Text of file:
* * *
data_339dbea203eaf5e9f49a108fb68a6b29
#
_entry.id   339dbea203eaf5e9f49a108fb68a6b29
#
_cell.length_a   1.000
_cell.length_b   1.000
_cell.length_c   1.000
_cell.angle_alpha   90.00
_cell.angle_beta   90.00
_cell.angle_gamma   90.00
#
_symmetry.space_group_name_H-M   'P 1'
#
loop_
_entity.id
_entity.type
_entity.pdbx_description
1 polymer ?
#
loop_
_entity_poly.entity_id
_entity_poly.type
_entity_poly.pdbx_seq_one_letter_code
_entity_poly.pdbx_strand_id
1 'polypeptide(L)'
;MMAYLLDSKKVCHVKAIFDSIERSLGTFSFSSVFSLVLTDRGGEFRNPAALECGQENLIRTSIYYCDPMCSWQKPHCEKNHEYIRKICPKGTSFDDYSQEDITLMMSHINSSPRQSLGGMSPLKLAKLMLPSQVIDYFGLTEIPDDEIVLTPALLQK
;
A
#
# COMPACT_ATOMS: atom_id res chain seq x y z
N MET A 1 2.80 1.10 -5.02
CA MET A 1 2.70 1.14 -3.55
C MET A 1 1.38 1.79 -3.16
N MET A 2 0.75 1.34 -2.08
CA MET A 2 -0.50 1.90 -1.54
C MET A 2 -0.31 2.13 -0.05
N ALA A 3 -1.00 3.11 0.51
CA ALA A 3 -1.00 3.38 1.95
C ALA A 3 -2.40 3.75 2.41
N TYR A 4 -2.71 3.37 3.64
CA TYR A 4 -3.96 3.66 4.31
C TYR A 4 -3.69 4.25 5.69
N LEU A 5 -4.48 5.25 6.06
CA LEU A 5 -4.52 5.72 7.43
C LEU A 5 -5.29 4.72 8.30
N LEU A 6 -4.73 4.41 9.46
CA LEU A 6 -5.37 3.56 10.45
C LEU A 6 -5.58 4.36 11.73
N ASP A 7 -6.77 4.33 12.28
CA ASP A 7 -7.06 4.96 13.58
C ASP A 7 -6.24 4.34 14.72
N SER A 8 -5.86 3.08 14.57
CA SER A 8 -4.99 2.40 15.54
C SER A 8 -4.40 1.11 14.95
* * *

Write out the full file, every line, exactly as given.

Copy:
data_339dbea203eaf5e9f49a108fb68a6b29
#
_entry.id   339dbea203eaf5e9f49a108fb68a6b29
#
_cell.length_a   1.000
_cell.length_b   1.000
_cell.length_c   1.000
_cell.angle_alpha   90.00
_cell.angle_beta   90.00
_cell.angle_gamma   90.00
#
_symmetry.space_group_name_H-M   'P 1'
#
loop_
_entity.id
_entity.type
_entity.pdbx_description
1 polymer ?
#
loop_
_entity_poly.entity_id
_entity_poly.type
_entity_poly.pdbx_seq_one_letter_code
_entity_poly.pdbx_strand_id
1 'polypeptide(L)'
;MMAYLLDSKKVCHVKAIFDSIERSLGTFSFSSVFSLVLTDRGGEFRNPAALECGQENLIRTSIYYCDPMCSWQKPHCEKNHEYIRKICPKGTSFDDYSQEDITLMMSHINSSPRQSLGGMSPLKLAKLMLPSQVIDYFGLTEIPDDEIVLTPALLQK
;
A
#
# COMPACT_ATOMS: atom_id res chain seq x y z
N MET A 1 2.80 1.10 -5.02
CA MET A 1 2.70 1.14 -3.55
C MET A 1 1.38 1.79 -3.16
N MET A 2 0.75 1.34 -2.08
CA MET A 2 -0.50 1.90 -1.54
C MET A 2 -0.31 2.13 -0.05
N ALA A 3 -1.00 3.11 0.51
CA ALA A 3 -1.00 3.38 1.95
C ALA A 3 -2.40 3.75 2.41
N TYR A 4 -2.71 3.37 3.64
CA TYR A 4 -3.96 3.66 4.31
C TYR A 4 -3.69 4.25 5.69
N LEU A 5 -4.48 5.25 6.06
CA LEU A 5 -4.52 5.72 7.43
C LEU A 5 -5.29 4.72 8.30
N LEU A 6 -4.73 4.41 9.46
CA LEU A 6 -5.37 3.56 10.45
C LEU A 6 -5.58 4.36 11.73
N ASP A 7 -6.77 4.33 12.28
CA ASP A 7 -7.06 4.96 13.58
C ASP A 7 -6.24 4.34 14.72
N SER A 8 -5.86 3.08 14.57
CA SER A 8 -4.99 2.40 15.54
C SER A 8 -4.40 1.11 14.95